We have all seen his work – usually unknowingly but almost on a daily basis. Adrian Frutiger is a legendary figure amongst typographers, printers and designers. His most famous creation, the “Frutiger” font, was produced in 1975. He also designed the family of “Univers” fonts and finally the “Astra Frutiger”, the typeface used on all traffic signs in Switzerland.
Born in 1928 in Interlaken, Frutiger undertook an apprenticeship as a compositor there, attended the school of applied arts in Zurich and went to Paris in 1952. He finally returned to Switzerland – after a highly successful career – to Bremgarten near Berne. He died there in September at the age of 87.
Abolishing dual citizenship
The Swiss People’s Party (SVP) wants to ban dual citizenship in Switzerland. In three cantons, Basel-Landschaft, Zug and Nidwalden, SVP MPs are calling on the canton to submit a cantonal initiative so the federal government amends the Swiss Citizenship Act accordingly. Lukas Reimann, the SVP National Councillor from St. Gallen, has also submitted a motion. He wants to ensure that citizens from countries that do not allow Swiss citizens to hold dual citizenship are in turn not entitled to dual citizenship. The justification of the proposals: dual citizenship undermines loyalty to Switzerland and is detrimental to integration. This opinion is clearly shared by Roland Rino Büchel, the OSA Executive Board member and SVP National Councillor, who asked the Federal Council how many dual citizens are performing military service with the Swiss Border Guard and whether loyalty issues existed. A ban on dual citizenship would be a big blow to the Swiss Abroad: 73 % of the 750,000 Swiss Abroad have dual nationality.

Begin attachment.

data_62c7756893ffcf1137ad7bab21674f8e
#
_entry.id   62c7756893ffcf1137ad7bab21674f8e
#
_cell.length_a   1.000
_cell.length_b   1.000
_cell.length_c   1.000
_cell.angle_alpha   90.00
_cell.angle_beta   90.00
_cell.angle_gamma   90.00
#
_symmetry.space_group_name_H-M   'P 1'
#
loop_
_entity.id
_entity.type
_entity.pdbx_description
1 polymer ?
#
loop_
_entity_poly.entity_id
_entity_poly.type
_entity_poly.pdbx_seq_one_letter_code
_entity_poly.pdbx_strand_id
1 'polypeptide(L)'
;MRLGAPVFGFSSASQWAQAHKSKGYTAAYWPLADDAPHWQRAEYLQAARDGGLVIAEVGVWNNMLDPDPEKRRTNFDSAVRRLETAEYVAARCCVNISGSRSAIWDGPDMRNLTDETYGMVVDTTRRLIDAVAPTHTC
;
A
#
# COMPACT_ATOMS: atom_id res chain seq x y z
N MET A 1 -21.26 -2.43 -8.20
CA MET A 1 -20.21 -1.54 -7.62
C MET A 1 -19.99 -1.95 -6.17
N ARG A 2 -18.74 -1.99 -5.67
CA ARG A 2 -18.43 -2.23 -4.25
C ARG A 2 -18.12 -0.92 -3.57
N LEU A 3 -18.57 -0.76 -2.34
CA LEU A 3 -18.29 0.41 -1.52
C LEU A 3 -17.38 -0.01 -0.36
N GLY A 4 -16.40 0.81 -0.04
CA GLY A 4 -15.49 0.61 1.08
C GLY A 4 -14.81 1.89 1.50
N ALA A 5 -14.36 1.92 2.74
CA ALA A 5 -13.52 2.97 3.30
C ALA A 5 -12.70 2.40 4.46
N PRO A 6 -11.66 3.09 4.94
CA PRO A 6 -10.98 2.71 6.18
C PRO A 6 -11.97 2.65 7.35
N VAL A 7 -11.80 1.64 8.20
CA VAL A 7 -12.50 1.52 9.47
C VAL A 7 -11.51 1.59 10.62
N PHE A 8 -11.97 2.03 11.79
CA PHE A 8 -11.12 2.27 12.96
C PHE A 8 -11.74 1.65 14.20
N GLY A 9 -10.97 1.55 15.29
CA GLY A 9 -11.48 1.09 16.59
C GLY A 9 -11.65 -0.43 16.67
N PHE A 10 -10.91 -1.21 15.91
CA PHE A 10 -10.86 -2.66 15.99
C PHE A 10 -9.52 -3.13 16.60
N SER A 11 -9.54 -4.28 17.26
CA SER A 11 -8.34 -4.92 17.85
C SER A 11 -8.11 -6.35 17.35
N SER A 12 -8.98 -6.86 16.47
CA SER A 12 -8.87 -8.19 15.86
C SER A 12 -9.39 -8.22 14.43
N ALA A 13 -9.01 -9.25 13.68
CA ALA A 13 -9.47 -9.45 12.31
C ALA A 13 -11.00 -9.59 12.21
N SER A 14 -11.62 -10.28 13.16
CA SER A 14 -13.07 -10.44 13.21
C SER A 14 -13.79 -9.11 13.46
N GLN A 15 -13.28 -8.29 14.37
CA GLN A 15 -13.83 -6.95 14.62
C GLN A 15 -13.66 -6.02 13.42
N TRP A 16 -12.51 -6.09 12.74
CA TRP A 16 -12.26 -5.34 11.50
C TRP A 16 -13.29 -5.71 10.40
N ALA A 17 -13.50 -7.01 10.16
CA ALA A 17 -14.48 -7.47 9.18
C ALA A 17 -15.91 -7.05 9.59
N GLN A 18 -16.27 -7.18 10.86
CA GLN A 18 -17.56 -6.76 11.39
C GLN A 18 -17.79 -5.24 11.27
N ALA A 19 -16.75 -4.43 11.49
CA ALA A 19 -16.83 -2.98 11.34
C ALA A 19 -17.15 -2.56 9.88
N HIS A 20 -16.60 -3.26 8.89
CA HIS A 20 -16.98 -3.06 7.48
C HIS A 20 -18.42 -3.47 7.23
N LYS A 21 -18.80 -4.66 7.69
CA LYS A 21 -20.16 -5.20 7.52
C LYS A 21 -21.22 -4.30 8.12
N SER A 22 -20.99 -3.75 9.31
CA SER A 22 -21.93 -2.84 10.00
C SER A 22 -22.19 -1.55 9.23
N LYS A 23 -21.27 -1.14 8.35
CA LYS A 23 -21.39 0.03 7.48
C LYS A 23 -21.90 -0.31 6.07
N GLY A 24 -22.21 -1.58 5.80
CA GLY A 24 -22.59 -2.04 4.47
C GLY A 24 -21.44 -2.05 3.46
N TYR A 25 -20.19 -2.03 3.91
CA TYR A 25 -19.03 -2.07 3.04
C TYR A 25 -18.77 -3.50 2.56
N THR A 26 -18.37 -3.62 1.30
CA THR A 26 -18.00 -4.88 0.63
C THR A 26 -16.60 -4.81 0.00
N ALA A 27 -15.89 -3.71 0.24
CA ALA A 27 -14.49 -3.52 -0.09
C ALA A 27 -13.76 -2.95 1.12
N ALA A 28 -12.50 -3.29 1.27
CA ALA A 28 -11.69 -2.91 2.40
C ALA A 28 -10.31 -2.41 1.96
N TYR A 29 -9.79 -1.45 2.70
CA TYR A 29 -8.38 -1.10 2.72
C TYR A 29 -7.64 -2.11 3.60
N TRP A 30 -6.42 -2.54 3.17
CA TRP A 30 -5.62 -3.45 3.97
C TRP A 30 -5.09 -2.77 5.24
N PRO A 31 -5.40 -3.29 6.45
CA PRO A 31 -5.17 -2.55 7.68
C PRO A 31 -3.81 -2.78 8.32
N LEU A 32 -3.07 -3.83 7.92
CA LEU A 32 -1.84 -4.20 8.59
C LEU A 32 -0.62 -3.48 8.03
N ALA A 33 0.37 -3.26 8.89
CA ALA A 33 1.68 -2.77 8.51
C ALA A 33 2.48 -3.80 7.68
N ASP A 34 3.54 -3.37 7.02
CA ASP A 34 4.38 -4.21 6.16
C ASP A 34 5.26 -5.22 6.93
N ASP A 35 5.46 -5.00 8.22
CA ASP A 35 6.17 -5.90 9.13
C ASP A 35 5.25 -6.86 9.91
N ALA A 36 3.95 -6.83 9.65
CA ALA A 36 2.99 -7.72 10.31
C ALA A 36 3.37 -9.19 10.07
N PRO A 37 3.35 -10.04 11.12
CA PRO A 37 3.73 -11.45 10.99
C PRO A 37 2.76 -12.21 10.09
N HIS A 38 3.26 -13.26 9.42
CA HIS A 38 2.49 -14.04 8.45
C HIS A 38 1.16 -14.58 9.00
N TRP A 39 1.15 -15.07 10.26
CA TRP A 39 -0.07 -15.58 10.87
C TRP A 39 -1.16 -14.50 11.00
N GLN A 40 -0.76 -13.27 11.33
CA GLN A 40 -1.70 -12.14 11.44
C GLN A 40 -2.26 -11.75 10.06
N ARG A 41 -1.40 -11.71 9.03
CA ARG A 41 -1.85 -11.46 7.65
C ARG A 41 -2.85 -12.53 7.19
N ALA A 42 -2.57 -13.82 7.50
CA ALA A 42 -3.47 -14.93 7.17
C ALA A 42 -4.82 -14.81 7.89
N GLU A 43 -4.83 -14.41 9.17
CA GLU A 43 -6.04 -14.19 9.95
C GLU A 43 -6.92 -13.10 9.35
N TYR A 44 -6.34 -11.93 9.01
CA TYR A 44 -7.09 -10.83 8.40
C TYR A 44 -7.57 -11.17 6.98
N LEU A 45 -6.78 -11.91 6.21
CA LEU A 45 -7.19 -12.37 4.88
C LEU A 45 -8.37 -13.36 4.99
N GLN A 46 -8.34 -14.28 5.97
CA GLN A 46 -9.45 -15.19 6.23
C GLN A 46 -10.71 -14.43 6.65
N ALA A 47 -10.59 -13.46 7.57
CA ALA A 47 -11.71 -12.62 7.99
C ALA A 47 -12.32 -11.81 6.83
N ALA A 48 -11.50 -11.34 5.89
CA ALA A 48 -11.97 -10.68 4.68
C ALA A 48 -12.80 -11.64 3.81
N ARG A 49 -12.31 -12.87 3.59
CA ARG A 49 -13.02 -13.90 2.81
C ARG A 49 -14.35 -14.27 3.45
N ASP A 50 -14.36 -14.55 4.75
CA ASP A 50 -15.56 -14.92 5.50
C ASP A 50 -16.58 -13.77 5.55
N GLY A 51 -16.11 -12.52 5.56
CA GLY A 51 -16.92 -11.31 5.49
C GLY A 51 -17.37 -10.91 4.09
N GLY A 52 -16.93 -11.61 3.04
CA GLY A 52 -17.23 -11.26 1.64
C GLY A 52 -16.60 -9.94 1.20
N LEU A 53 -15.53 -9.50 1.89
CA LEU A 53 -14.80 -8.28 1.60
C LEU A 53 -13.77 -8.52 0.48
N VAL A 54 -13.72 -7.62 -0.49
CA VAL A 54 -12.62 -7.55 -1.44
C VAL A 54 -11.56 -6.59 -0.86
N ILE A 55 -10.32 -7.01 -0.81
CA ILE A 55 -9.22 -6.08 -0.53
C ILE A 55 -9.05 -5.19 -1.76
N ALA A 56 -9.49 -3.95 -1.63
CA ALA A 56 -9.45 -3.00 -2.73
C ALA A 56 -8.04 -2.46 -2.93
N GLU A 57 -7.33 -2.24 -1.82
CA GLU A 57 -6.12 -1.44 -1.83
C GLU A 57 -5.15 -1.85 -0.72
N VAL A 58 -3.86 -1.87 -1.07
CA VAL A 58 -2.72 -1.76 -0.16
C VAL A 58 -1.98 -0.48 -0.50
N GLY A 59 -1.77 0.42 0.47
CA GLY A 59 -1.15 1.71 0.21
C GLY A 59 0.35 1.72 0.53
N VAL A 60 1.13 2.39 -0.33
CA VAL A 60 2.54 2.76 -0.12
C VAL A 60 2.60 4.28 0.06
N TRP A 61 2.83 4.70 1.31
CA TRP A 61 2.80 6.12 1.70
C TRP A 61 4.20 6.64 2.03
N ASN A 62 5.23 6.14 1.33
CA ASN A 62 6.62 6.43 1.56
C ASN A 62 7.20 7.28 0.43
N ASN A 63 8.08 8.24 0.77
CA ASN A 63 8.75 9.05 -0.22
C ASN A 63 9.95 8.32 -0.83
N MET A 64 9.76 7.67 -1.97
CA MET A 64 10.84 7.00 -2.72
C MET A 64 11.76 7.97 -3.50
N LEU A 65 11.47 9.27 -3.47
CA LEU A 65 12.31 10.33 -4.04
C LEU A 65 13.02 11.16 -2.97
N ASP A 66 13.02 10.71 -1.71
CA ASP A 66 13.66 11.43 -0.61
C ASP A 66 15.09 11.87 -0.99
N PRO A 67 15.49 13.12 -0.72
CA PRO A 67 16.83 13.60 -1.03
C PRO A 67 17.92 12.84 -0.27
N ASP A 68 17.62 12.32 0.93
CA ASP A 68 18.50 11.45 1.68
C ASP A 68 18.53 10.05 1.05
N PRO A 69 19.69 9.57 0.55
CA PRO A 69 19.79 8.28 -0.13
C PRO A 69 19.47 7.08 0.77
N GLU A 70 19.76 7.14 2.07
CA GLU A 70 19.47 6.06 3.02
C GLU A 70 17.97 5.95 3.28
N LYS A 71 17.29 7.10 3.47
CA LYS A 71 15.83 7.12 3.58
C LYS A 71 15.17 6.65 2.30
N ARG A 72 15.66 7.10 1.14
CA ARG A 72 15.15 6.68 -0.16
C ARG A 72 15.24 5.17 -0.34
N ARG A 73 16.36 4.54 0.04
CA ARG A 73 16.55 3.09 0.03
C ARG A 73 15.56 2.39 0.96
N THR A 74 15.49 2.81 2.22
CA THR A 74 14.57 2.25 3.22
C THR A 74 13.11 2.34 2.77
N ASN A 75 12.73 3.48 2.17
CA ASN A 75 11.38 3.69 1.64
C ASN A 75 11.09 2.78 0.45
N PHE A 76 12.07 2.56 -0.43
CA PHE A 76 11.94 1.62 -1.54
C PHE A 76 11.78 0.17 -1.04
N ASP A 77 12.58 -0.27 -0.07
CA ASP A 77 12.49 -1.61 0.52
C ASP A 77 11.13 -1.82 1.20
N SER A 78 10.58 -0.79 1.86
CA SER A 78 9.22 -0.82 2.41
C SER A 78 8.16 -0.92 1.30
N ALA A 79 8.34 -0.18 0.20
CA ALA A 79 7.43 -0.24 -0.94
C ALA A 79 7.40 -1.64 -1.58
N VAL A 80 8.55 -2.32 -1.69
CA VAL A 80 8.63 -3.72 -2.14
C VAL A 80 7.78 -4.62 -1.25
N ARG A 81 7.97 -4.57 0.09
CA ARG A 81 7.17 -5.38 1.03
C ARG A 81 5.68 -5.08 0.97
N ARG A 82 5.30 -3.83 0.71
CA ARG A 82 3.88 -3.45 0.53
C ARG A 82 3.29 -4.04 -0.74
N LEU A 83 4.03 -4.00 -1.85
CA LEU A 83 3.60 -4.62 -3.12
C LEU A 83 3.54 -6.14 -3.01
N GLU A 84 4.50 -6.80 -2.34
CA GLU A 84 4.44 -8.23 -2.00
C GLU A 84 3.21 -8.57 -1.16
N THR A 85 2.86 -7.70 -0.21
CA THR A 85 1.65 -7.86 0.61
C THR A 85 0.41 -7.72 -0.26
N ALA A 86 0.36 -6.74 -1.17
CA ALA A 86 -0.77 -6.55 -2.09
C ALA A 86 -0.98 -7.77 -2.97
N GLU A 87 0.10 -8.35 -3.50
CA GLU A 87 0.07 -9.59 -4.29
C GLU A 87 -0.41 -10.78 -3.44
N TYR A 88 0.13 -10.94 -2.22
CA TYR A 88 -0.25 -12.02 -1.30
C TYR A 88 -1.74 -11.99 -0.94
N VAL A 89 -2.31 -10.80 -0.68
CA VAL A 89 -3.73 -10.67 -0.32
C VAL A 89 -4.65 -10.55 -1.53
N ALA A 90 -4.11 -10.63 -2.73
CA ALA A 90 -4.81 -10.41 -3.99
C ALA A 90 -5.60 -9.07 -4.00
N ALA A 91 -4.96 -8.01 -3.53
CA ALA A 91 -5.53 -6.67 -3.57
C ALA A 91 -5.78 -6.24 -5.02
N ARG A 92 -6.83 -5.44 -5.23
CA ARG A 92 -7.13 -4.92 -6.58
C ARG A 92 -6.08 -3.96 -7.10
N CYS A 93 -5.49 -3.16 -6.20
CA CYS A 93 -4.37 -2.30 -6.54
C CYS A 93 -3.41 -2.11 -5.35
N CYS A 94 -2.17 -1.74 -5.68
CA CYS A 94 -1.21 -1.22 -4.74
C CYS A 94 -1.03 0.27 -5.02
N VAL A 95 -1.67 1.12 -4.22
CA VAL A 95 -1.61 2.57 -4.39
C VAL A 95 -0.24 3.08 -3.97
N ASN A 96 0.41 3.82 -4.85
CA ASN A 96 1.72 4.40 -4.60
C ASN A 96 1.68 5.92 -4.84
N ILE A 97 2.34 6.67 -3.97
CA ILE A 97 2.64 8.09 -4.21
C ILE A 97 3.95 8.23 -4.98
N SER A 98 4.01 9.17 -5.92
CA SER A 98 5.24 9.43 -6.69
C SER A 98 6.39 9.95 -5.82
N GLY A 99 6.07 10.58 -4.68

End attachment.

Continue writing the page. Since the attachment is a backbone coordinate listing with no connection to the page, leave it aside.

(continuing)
Initiative target reached
Enough signatures have been collected for a vote on the popular initiative “Schweizer Recht statt fremde Richter” (Swiss law instead of foreign judges). SVP President Toni Brunner announced at the beginning of October that his organisation had gathered 110,000 signatures. Those behind the initiative are demanding that national law takes precedence over international law in Switzerland. The initiative primarily seeks to prevent the European Court of Human Rights finding fault with Swiss popular initiatives if they infringe upon international law.
Naturalised citizens integrate better
A study conducted by the universities of Zurich, Stanford and Mannheim, which was supported by the Swiss National Science Foundation, has concluded that naturalised citizens integrate better and more quickly into society. The researchers found that the naturalisation of immigrants acted as a catalyst for integration for all groups analysed – from well educated to poorly educated.